Ill Effects: The Media/Violence Debate

By Martin Barker; Julian Petley | Go to book overview

(Philo, 1999:37). On the basis of this reading, the children were then asked a number of questions which revolved around the notion of 'coolness', such as 'Who is the "coolest" person in it?', 'Why is he/she "cool"?', 'Who is the next "coolest"?-Why?', and 'Who is "uncool" in the film?-Why?' Hardly surprisingly then (and this is what the press inevitably picked up on), the violence in the film, and the related issues of power and control, are discussed by the children almost entirely in terms of 'coolness', although it's interesting to note that, even given the discursive limits within which the film was discussed, 'six children saw coolness in terms of values of power/control, four had reservations about the violence, and two of these made it clear that, for them, being cool was about having different values from the enjoyment of interpersonal power and "jumping down people's throats"' (ibid.: 48). Perhaps, though, the most interesting comment came from a girl who wanted pictures on her bedroom wall of the John Travolta character carrying a gun: 'the point of the film is to make them look cool and you just go along with it. If the point of the film had been to make them look violent and horrible you'd have gone along with that' (ibid.: 49). This comment, to us, reveals quite a sophisticated understanding of one of the ways in which fictional universes work and how we relate to them-and what it immediately acknowledges is that the film could have been different, and so could her response. In Philo's monocular vision, however, it is 'an extraordinary testament to the power of the film' and demonstrates 'how the images, style and excitement generated by the film could overwhelm other possible responses to cruelty and killing' (ibid.: 49). Once again, the search for some simple account of the 'power of the media' has interrupted any chance of any sustained analysis of these children's responses to the world of Pulp Fiction, which they clearly recognised as indeed fiction, and its relations to the real world in which they lived.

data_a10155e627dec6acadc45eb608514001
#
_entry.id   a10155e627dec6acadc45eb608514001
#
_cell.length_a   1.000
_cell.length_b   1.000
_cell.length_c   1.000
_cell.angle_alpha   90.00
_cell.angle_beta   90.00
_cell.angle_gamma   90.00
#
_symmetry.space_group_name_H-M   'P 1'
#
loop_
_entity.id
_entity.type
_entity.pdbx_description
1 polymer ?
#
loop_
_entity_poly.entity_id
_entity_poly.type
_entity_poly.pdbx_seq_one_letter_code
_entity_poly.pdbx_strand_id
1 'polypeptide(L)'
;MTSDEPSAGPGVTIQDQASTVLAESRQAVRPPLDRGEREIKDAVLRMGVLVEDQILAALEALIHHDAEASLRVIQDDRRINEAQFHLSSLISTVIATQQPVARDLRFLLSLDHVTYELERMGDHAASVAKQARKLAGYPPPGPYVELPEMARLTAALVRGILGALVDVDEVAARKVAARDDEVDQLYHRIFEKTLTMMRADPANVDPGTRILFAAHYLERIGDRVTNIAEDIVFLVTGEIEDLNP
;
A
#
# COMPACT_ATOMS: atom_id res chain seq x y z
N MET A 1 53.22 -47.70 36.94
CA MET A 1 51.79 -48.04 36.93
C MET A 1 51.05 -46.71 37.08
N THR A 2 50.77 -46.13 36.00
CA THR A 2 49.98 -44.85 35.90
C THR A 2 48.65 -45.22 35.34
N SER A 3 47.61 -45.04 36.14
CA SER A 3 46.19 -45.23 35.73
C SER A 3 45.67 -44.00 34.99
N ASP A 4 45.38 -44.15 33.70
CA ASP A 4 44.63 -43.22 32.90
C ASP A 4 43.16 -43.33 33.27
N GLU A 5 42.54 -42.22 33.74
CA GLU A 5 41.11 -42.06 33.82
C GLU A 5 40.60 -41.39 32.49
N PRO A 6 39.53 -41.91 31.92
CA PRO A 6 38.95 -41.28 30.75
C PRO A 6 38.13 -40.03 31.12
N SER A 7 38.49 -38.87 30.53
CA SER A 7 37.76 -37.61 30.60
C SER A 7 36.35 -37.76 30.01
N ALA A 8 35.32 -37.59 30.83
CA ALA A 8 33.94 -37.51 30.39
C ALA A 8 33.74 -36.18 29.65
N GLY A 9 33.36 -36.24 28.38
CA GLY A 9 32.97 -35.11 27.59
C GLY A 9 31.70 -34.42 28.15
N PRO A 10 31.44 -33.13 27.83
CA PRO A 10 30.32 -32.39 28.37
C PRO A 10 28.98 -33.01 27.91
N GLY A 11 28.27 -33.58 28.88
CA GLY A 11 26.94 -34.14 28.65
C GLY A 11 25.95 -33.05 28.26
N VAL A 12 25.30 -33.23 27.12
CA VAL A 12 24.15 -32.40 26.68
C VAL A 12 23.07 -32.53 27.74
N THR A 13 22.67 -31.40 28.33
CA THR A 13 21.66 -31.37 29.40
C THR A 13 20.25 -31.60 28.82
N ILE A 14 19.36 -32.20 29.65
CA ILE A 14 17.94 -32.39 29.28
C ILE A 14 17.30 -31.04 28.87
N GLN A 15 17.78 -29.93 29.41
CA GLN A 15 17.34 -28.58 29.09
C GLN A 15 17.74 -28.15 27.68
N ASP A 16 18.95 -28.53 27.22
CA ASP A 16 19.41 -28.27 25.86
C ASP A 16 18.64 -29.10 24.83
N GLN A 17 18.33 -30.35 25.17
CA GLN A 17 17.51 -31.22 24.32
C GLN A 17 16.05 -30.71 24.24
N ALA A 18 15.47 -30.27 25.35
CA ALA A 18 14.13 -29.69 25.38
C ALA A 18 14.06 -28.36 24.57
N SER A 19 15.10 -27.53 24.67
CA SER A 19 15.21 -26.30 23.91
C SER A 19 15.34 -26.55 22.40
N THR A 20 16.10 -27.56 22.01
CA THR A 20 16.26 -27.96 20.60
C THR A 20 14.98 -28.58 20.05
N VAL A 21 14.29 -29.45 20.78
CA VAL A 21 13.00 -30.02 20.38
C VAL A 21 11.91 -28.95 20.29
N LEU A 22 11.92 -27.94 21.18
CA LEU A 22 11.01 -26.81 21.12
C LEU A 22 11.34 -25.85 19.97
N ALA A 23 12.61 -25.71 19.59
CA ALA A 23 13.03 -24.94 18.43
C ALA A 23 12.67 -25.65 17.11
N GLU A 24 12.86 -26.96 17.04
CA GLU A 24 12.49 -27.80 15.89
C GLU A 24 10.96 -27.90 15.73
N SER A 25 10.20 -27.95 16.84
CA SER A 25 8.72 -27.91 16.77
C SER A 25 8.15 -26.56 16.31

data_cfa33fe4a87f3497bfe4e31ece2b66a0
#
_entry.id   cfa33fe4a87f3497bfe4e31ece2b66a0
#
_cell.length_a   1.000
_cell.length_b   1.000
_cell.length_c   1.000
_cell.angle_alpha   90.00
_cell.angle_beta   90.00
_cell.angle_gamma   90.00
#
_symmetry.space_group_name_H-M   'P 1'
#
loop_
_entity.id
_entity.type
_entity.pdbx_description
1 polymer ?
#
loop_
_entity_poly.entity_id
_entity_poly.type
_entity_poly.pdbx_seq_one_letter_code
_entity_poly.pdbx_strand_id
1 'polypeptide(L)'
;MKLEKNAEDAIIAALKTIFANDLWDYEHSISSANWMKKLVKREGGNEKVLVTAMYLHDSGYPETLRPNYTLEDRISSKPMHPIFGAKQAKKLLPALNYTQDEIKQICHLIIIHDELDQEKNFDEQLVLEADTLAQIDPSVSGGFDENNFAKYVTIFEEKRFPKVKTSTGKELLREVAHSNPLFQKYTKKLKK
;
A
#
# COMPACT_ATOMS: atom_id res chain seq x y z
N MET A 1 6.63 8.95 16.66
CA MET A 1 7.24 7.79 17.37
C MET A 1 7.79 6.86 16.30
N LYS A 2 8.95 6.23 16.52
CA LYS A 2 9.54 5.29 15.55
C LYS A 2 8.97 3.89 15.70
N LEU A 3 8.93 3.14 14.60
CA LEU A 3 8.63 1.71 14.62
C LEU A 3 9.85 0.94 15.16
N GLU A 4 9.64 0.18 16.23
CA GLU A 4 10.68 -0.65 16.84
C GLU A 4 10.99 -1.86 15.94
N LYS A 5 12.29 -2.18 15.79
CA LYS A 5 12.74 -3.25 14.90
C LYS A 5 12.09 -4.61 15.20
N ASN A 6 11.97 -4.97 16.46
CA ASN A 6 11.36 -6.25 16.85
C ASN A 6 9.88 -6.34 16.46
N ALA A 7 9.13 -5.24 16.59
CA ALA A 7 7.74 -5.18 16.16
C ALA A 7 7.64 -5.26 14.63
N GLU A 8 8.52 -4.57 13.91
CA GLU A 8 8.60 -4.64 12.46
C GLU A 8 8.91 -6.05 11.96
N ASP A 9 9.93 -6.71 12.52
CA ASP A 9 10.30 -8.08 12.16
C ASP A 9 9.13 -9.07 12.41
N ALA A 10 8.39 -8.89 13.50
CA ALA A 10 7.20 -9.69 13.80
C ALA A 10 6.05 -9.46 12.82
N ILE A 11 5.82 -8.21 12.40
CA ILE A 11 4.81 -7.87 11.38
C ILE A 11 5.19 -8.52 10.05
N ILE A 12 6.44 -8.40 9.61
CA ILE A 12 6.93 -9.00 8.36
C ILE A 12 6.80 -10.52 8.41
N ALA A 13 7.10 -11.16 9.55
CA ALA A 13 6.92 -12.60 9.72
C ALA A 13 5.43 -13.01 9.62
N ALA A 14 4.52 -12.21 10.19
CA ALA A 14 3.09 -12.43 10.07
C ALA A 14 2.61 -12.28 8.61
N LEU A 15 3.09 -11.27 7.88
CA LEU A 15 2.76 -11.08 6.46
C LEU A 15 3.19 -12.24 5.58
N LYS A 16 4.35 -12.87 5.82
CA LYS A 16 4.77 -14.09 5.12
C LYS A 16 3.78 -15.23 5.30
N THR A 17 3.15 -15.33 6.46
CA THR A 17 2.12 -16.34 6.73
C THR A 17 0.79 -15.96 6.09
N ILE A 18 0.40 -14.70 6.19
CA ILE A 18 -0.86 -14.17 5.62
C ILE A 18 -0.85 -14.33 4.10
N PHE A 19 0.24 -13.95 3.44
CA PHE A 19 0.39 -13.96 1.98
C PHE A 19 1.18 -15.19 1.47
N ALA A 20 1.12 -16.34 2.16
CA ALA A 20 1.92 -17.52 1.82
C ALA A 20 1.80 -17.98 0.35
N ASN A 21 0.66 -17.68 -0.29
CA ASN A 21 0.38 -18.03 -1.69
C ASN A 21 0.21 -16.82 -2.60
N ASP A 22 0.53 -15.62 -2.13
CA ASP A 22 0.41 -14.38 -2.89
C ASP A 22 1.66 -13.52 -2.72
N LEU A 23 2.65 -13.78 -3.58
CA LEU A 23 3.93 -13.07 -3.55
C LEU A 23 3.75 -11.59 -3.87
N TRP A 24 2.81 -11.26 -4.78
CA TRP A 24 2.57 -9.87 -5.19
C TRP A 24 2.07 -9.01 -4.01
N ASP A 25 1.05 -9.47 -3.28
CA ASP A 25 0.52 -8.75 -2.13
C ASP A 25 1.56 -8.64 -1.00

7
We had hoped to include an essay by Dave Cullen in this second edition. Sadly this proved impossible. Some of his existing work is still available at www.salon.com. A book of his writings about Columbine is to be published in 2001.

REFERENCES
Barker, Martin and Kate Brooks (1998), Knowing Audiences: Judge Dredd, Its Friends, Fans and Foes, Luton: University of Luton Press.
Barker, Martin, Jane Arthurs and Ramaswami Harindranath (forthcoming 2001), The 'Crash' Controversy, London: Wallflower Press.
Buckingham, David (1993), Children Talking Television: the Making of Television Literacy, London: Palmer Press.
Buckingham, David (1996), Moving Images: Understanding Children's Emotional Responses to Television, Manchester: Manchester University Press.
Buckingham, David (2000), The Making of Citizens: Young People, News and Politics, London: Routledge.
Cherry, Brigid (1999), 'Refusing to refuse to look; female viewers of the horror film', in Stokes, Melvyn and Richard Maltby, eds, Identifying Hollywood's Audiences: Cultural Identity and the Movies, London: British Film Institute.
Clover, Carol J. (1992), Men, Women and Chainsaws: Gender in the Modern Horror Film, London: B.F.I.
Fiske, John and Robert Dawson (1996), 'Audiencing violence: watching homeless men watch Die Hard', in Grossberg, Lawrence and Ellen Wartella, eds, The Audience and its Landscape, Boulder, Co.: Westview Press.

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